Last week a friend told me that she felt like her life was flying by. (We all feel this way, huh?) She said it is important for her to connect with her teenage daughter. The issue is their schedules are so booked, that she doesn’t have the energy or even moments to really talk. (She is a single parent, struggling to work, keep her home in order, raise a teenager, and keep her sanity!)
Eventually, she realized the school drop off is the one time of day they can truly talk. Her daughter gets out of the car feeling loved and cherished. My friend heads off to work feeling she is winning at parenting.
Life gets completely busy when you’re not a parent. When you ARE a parent, the definition of “busy” changes. I am a mom and wife. For me, I have to do little tasks in between diaper changes, paragraph edits, cooking dinner, and helping with homework. Because of the business I am in, it is imperative that I have excellent customer service. I will return messages within 24 hours! Sometimes, that means I have to stop in my tracks to just do it! I stop the dishes and the laundry and get it done.
Before children, I had designated times to do these things. Talk about juggling.
So how can we find time to connect as a family if we are constantly on the go? Recently, I felt a real connect and surprise, surprise, it was when we disconnected from our electronics. We had a rainy afternoon and my son’s Little League game was cancelled. My husband happens to coach his team. Suddenly, we were free so we went out to dinner.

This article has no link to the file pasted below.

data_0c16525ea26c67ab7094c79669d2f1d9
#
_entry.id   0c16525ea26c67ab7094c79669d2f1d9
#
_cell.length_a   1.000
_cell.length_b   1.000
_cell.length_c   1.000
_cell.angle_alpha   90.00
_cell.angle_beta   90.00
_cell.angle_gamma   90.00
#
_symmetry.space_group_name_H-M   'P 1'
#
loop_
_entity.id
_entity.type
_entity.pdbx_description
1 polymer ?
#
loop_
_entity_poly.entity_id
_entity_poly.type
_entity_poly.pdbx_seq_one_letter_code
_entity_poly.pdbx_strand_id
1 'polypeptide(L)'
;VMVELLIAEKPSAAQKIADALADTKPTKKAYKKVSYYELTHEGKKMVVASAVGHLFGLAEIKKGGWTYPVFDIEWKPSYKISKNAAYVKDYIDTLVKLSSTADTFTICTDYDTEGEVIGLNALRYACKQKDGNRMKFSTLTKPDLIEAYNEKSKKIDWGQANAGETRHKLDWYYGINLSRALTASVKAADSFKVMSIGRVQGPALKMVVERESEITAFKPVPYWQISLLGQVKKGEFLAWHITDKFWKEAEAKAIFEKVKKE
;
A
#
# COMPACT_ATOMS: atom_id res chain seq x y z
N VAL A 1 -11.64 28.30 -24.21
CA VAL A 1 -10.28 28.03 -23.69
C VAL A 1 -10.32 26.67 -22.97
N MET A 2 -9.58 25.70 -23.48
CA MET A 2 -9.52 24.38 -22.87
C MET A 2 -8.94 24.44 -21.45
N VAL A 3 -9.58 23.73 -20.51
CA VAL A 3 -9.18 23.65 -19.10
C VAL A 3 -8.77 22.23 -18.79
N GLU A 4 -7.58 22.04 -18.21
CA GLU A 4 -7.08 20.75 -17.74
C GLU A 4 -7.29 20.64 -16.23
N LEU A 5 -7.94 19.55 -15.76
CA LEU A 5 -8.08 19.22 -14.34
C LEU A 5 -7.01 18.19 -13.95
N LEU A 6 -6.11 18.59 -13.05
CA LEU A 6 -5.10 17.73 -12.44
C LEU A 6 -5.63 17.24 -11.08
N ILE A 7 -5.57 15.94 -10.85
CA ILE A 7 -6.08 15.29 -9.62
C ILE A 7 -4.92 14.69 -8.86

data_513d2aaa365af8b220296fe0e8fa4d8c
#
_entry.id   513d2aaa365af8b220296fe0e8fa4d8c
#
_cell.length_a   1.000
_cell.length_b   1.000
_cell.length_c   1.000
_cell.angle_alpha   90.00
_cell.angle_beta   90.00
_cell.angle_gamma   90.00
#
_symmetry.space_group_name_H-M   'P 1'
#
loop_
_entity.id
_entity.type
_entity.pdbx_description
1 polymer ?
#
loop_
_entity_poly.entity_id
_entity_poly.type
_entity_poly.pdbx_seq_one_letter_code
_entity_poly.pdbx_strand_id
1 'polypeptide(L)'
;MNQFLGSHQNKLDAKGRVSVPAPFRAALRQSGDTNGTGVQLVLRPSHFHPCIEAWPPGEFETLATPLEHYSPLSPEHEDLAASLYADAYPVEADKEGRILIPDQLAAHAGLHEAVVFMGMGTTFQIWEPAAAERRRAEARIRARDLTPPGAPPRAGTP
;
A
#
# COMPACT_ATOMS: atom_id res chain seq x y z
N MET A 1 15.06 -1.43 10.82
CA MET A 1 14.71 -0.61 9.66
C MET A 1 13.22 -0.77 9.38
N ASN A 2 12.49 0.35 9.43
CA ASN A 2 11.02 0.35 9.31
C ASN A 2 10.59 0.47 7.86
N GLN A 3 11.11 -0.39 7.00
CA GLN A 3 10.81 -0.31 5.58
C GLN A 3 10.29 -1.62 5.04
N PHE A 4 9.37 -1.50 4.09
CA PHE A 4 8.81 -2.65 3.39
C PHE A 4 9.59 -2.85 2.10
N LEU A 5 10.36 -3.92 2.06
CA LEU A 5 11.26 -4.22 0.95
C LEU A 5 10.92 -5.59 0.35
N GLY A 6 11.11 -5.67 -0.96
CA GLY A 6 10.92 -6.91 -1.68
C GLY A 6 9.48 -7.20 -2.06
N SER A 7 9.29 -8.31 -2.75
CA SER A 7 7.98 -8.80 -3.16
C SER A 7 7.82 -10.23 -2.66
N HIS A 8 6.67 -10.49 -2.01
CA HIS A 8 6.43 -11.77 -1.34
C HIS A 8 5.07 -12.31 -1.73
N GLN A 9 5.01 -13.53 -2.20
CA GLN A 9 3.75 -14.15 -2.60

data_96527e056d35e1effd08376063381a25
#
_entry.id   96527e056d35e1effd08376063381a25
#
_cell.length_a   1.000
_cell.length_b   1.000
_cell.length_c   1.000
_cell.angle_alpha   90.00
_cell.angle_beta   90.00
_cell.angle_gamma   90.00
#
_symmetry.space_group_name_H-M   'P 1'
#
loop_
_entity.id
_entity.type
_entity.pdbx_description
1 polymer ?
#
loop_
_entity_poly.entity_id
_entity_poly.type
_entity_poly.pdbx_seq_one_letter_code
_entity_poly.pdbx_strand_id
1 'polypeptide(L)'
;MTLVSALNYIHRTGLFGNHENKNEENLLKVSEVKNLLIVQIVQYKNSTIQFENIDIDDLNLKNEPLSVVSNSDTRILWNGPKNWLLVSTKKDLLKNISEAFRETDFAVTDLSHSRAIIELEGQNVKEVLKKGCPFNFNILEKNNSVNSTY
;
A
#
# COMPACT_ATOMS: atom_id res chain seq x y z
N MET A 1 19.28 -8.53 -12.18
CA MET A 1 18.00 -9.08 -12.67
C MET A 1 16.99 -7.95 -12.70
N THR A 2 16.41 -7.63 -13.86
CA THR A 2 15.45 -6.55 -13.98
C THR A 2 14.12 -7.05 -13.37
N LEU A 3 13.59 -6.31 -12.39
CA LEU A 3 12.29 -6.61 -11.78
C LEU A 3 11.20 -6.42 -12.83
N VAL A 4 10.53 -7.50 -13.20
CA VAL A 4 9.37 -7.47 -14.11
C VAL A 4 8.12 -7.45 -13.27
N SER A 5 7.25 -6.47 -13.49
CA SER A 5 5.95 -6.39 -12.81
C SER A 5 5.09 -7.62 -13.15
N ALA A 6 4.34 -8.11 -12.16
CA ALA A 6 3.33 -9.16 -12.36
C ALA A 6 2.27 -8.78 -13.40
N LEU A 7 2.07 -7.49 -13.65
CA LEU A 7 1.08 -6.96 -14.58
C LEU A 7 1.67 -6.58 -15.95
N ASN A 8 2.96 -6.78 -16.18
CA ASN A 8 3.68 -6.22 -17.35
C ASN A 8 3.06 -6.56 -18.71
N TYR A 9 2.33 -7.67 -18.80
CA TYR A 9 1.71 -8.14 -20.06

As we sat down to dinner, we were without electronics. My husband left his phone home. We had my phone with me out of just being safe (if we broke down or anything), but it was in my purse and never touched. My son didn’t have any device. We were just a family.
That dinner was special! We talked. We related. We laughed. We made EYE CONTACT. Our conversations were real. We had funny moments that touched our hearts when our one year old made a funny face when she didn’t like a certain food. How special.
We vowed to unplug. We plan to do this once a week. Maybe some weeks we just can’t if we cannot sit together for dinner, but we all felt the connection and long for it.
Do you see a pattern of connection when you unplug in your family? Are there times each day or week when you can communicate with your family?
In today’s fast-paced world, it can be a challenge to find times to connect. You might try unplugging during a meal. Maybe a game night is the trick. Maybe taking a drive is what it’ll take. You know just taking a simple walk is the key. (Health and connection all in one!)
What works for your family?